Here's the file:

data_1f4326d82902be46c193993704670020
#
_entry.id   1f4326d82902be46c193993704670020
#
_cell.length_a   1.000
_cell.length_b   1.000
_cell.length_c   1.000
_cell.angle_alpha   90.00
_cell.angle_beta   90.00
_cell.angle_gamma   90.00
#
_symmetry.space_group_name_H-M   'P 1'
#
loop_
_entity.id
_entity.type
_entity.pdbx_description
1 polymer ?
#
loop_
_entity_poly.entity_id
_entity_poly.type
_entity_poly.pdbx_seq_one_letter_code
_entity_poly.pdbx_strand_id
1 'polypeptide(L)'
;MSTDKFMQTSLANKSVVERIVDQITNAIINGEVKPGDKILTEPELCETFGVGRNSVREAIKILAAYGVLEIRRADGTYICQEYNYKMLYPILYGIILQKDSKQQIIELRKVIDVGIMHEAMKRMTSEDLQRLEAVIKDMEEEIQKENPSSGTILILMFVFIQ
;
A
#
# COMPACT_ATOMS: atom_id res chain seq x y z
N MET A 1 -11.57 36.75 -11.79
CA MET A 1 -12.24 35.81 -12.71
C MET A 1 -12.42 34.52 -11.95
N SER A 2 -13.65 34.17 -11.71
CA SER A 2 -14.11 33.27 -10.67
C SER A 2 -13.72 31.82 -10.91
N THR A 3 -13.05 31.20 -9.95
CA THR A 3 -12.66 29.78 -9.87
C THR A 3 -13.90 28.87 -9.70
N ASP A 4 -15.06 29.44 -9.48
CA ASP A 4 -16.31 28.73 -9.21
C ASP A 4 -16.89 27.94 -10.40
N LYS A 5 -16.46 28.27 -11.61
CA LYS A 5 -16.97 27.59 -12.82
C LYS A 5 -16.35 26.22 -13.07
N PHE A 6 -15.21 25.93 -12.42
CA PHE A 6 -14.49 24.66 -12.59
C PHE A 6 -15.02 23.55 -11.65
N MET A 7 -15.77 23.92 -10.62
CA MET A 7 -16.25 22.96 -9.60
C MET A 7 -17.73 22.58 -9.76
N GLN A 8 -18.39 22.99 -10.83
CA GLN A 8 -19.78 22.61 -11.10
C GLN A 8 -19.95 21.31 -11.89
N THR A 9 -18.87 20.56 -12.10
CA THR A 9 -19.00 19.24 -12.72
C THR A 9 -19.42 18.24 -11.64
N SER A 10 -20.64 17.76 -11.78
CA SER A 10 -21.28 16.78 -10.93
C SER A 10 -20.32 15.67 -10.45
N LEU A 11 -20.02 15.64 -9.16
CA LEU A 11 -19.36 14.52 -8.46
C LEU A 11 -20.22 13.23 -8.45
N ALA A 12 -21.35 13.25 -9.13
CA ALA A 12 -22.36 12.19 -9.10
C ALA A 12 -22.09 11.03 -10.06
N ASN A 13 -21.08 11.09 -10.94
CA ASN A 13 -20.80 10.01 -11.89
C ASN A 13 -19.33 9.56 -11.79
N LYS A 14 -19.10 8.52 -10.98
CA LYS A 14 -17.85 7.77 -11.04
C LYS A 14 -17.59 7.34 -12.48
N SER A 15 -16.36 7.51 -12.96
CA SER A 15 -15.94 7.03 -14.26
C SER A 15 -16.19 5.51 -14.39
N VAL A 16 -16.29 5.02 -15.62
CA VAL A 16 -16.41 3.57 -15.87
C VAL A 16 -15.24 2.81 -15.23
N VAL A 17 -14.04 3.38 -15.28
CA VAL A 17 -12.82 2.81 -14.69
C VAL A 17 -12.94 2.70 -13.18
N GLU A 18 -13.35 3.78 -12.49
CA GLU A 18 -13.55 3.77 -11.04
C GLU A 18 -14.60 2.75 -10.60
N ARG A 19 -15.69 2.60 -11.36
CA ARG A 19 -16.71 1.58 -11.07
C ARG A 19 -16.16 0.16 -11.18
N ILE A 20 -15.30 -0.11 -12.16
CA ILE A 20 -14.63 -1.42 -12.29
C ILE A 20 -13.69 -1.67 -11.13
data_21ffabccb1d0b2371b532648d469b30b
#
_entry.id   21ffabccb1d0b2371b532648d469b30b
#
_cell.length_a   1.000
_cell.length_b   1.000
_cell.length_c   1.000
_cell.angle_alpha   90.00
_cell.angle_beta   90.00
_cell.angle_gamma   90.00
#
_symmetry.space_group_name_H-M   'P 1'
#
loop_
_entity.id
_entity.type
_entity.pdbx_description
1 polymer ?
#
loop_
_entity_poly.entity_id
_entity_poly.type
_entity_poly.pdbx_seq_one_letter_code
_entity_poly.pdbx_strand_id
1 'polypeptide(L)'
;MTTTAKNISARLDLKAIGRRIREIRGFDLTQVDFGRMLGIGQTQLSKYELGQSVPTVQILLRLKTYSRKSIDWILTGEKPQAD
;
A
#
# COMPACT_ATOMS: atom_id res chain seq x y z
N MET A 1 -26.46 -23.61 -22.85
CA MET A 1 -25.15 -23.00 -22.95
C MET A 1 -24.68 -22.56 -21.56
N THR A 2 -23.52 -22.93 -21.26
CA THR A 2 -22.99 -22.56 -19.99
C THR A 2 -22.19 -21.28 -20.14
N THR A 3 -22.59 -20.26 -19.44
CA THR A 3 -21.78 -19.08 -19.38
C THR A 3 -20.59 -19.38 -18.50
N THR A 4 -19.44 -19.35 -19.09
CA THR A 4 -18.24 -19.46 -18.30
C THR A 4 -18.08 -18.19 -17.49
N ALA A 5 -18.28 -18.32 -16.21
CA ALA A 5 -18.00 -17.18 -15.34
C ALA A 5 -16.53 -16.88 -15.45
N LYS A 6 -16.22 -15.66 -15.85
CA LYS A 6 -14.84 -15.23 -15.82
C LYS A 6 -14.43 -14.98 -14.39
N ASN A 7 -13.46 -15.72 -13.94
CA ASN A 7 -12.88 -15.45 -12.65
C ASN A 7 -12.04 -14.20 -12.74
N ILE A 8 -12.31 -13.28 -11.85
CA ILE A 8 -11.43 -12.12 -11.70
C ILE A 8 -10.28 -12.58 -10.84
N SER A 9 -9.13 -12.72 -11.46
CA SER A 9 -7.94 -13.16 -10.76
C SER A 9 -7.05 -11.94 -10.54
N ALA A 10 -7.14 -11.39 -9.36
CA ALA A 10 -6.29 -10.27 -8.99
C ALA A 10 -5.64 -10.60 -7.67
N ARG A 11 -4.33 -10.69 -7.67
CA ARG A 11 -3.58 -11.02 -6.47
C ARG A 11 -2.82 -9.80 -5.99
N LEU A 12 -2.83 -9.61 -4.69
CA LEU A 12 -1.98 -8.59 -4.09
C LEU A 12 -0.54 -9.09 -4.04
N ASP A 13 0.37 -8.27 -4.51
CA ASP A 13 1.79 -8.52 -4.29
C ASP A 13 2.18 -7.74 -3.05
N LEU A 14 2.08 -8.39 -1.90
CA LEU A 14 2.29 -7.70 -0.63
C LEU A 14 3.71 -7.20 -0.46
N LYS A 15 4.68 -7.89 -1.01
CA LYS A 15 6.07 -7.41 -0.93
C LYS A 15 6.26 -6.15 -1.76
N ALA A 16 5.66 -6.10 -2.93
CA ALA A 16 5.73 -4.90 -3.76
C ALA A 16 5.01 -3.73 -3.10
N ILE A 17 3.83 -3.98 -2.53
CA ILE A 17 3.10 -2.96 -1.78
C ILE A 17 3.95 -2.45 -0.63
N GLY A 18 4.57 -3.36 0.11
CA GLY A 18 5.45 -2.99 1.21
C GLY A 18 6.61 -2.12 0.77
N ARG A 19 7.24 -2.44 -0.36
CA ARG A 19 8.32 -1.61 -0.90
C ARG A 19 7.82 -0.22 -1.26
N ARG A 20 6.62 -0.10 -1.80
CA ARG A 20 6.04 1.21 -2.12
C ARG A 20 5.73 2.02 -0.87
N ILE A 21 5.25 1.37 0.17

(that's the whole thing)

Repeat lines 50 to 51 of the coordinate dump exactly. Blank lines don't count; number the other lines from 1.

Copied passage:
CA MET A 7 -16.25 22.96 -9.60
C MET A 7 -17.73 22.58 -9.76